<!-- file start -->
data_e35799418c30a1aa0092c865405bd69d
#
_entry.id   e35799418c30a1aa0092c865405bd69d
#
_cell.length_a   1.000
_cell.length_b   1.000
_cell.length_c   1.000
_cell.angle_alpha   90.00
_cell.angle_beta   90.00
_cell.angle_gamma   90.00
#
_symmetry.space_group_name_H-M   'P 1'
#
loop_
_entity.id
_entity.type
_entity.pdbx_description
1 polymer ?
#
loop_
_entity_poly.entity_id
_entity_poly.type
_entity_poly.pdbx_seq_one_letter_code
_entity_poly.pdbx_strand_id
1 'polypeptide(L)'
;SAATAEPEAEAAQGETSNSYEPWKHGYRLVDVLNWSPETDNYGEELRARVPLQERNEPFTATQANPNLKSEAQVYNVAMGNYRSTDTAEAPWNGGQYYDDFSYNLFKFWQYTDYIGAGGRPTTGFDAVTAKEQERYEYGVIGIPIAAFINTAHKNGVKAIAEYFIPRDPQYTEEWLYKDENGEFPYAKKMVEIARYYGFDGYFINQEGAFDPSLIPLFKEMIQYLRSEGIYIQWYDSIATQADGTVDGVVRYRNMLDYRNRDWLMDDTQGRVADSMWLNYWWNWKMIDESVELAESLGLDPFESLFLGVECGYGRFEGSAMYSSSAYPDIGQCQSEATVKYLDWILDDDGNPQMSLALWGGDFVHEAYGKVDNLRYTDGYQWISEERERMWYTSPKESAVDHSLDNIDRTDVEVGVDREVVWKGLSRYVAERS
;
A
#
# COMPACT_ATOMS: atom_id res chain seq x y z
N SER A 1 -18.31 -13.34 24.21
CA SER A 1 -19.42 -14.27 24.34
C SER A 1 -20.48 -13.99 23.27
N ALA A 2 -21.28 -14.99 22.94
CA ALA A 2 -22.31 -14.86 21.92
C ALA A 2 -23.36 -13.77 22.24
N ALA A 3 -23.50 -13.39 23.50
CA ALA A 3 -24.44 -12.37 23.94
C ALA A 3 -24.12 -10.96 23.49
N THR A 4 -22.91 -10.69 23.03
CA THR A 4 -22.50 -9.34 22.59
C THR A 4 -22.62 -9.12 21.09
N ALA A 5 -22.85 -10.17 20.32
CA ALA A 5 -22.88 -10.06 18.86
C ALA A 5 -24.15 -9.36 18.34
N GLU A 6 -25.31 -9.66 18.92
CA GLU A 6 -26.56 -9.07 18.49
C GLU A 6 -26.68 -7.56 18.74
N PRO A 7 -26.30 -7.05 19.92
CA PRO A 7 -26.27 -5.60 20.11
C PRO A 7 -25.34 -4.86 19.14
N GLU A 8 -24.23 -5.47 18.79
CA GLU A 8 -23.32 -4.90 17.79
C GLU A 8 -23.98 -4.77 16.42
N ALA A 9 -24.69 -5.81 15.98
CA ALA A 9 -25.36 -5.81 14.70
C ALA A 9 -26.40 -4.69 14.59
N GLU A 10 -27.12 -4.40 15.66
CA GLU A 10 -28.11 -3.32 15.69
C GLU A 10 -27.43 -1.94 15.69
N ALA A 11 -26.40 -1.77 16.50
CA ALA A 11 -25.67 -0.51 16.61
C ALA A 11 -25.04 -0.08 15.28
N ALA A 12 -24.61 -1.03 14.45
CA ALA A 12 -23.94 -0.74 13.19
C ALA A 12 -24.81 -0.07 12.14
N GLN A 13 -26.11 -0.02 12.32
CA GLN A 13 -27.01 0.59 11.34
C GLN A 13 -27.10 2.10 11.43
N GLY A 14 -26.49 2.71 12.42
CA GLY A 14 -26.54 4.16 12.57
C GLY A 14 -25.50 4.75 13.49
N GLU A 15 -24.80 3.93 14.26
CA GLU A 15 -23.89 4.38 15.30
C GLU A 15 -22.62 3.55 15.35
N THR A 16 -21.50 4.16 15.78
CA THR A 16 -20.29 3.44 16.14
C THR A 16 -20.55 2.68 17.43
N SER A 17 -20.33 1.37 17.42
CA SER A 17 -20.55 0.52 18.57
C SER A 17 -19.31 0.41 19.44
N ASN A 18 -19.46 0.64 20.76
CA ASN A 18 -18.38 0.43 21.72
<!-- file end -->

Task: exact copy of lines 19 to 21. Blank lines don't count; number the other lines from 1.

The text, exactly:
#
loop_
_entity_poly.entity_id